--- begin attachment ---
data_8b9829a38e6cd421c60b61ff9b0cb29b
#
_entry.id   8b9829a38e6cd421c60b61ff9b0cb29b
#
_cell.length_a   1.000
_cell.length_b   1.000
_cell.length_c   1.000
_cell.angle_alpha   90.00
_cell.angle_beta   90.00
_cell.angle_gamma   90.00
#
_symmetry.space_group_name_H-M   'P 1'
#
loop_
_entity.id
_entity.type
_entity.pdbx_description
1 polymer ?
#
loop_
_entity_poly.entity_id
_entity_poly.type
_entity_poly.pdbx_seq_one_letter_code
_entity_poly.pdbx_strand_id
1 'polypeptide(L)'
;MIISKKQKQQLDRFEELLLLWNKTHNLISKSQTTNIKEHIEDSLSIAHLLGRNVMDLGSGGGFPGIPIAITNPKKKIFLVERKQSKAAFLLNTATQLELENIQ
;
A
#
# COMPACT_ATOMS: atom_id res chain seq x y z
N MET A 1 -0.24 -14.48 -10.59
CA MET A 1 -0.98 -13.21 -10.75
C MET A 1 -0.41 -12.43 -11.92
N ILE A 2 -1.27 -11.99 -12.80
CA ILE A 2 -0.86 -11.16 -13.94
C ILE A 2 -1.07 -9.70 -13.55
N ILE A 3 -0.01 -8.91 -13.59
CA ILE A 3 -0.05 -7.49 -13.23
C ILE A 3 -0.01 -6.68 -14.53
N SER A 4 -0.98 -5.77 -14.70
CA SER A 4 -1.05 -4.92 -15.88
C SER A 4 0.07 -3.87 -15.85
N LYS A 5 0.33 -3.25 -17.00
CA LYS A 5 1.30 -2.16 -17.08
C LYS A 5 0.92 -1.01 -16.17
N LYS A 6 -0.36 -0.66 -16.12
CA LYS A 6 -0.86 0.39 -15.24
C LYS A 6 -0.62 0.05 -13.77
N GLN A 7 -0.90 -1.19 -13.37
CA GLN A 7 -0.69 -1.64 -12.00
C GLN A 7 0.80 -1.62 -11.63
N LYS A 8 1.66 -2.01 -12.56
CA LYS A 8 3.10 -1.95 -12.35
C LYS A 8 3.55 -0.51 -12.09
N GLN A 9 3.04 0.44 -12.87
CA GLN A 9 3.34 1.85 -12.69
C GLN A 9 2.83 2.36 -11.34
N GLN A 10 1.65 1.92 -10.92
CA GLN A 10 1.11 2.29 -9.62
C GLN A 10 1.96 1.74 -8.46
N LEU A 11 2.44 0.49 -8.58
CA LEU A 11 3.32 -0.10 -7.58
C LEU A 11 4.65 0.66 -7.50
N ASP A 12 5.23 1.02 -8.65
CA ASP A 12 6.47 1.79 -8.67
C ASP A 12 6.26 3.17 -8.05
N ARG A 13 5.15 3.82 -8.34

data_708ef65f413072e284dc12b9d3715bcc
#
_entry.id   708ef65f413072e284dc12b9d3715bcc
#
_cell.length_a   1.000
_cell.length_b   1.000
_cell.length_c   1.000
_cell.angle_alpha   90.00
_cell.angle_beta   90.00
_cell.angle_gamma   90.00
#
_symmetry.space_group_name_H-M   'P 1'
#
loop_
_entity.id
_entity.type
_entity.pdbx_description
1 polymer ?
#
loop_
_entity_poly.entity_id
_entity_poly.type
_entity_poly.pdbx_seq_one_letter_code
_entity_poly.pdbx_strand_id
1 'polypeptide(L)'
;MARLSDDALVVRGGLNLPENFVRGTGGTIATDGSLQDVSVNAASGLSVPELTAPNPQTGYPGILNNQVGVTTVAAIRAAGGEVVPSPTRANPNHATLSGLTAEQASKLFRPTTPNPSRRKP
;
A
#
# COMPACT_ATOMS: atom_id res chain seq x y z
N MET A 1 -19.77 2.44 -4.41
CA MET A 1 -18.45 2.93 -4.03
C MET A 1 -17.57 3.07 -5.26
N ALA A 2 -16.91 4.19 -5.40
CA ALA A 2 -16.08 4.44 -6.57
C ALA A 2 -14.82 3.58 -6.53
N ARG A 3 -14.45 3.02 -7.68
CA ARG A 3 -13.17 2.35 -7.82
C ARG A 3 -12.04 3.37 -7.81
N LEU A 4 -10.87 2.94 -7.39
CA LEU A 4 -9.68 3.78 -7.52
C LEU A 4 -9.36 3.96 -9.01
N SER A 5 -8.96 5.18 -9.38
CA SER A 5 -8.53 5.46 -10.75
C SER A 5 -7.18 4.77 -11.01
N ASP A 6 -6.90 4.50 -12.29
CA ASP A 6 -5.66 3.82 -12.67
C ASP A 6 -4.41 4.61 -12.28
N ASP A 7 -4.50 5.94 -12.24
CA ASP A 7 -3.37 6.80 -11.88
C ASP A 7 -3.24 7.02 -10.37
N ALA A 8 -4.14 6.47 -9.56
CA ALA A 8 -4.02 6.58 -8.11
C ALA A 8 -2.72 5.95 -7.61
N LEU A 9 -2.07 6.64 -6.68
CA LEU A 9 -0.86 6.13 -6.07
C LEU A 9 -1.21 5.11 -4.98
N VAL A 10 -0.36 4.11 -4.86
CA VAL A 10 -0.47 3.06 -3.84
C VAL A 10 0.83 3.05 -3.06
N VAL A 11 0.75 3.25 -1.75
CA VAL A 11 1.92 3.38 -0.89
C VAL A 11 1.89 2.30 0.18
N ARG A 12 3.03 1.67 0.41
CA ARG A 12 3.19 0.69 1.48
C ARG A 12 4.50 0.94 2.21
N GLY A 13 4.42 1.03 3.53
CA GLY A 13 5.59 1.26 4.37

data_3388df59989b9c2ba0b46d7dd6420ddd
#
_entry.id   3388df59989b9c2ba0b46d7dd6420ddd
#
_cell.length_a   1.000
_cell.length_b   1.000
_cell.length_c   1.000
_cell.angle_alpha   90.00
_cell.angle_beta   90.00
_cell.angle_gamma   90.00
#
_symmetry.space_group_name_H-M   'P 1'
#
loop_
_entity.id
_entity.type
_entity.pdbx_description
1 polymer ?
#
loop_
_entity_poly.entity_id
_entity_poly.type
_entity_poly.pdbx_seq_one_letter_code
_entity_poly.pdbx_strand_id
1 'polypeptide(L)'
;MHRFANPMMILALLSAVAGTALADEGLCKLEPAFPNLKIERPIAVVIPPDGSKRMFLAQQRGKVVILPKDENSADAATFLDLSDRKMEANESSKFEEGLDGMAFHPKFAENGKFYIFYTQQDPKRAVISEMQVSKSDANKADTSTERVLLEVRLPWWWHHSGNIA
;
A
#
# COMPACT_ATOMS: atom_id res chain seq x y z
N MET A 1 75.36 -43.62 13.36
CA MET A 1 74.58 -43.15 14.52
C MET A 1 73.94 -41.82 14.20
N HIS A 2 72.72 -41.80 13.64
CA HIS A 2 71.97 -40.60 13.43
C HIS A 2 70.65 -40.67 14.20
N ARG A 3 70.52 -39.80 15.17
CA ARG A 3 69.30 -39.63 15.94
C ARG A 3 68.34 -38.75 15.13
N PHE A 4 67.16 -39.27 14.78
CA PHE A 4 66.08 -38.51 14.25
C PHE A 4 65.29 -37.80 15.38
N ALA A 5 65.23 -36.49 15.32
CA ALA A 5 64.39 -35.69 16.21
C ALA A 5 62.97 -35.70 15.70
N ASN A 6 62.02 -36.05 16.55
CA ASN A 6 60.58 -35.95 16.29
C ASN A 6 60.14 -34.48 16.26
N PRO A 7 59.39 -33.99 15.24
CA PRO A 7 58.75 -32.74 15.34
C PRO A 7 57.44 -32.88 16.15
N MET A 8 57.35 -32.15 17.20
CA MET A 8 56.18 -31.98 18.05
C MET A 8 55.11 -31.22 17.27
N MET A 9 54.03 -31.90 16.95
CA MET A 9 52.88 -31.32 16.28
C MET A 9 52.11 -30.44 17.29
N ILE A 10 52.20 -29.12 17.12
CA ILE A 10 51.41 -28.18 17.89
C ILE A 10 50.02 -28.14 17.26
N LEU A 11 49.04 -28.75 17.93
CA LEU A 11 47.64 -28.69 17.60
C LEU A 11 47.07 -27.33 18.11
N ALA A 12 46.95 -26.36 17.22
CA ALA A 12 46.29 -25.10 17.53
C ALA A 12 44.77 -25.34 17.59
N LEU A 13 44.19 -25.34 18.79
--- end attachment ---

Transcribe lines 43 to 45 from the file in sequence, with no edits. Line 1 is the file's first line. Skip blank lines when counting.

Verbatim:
N LYS A 5 0.33 -3.25 -17.00
CA LYS A 5 1.30 -2.16 -17.08
C LYS A 5 0.92 -1.01 -16.17